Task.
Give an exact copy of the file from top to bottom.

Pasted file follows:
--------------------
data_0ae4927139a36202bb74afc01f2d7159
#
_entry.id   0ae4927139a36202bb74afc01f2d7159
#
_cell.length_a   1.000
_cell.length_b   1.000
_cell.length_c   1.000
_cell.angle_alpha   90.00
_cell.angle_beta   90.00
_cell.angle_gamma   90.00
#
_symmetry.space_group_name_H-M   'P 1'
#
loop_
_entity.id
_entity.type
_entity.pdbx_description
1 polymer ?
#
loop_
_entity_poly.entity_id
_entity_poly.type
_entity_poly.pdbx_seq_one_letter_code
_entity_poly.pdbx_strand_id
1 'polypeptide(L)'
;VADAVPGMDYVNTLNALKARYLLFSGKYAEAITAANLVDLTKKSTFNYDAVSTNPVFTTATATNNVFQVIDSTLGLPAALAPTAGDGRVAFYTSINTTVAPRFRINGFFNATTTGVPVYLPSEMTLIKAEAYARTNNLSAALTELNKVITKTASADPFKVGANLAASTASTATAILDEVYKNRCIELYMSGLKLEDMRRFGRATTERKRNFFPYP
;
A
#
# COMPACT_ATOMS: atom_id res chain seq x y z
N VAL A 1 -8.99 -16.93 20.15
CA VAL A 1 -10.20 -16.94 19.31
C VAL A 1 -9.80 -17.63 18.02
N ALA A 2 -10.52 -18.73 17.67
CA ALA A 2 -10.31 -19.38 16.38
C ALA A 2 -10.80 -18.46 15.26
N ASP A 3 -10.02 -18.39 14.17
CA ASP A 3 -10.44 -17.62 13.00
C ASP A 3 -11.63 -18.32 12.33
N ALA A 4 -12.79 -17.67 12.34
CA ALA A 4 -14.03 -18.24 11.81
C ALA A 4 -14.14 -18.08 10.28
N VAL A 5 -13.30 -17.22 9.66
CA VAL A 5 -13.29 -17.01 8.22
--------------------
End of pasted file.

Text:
data_0ae4927139a36202bb74afc01f2d7159
#
_entry.id   0ae4927139a36202bb74afc01f2d7159
#
_cell.length_a   1.000
_cell.length_b   1.000
_cell.length_c   1.000
_cell.angle_alpha   90.00
_cell.angle_beta   90.00
_cell.angle_gamma   90.00
#
_symmetry.space_group_name_H-M   'P 1'
#
loop_
_entity.id
_entity.type
_entity.pdbx_description
1 polymer ?
#
loop_
_entity_poly.entity_id
_entity_poly.type
_entity_poly.pdbx_seq_one_letter_code
_entity_poly.pdbx_strand_id
1 'polypeptide(L)'
;VADAVPGMDYVNTLNALKARYLLFSGKYAEAITAANLVDLTKKSTFNYDAVSTNPVFTTATATNNVFQVIDSTLGLPAALAPTAGDGRVAFYTSINTTVAPRFRINGFFNATTTGVPVYLPSEMTLIKAEAYARTNNLSAALTELNKVITKTASADPFKVGANLAASTASTATAILDEVYKNRCIELYMSGLKLEDMRRFGRATTERKRNFFPYP
;
A
#
# COMPACT_ATOMS: atom_id res chain seq x y z
N VAL A 1 -8.99 -16.93 20.15
CA VAL A 1 -10.20 -16.94 19.31
C VAL A 1 -9.80 -17.63 18.02
N ALA A 2 -10.52 -18.73 17.67
CA ALA A 2 -10.31 -19.38 16.38
C ALA A 2 -10.80 -18.46 15.26
N ASP A 3 -10.02 -18.39 14.17
CA ASP A 3 -10.44 -17.62 13.00
C ASP A 3 -11.63 -18.32 12.33
N ALA A 4 -12.79 -17.67 12.34
CA ALA A 4 -14.03 -18.24 11.81
C ALA A 4 -14.14 -18.08 10.28
N VAL A 5 -13.30 -17.22 9.66
CA VAL A 5 -13.29 -17.01 8.22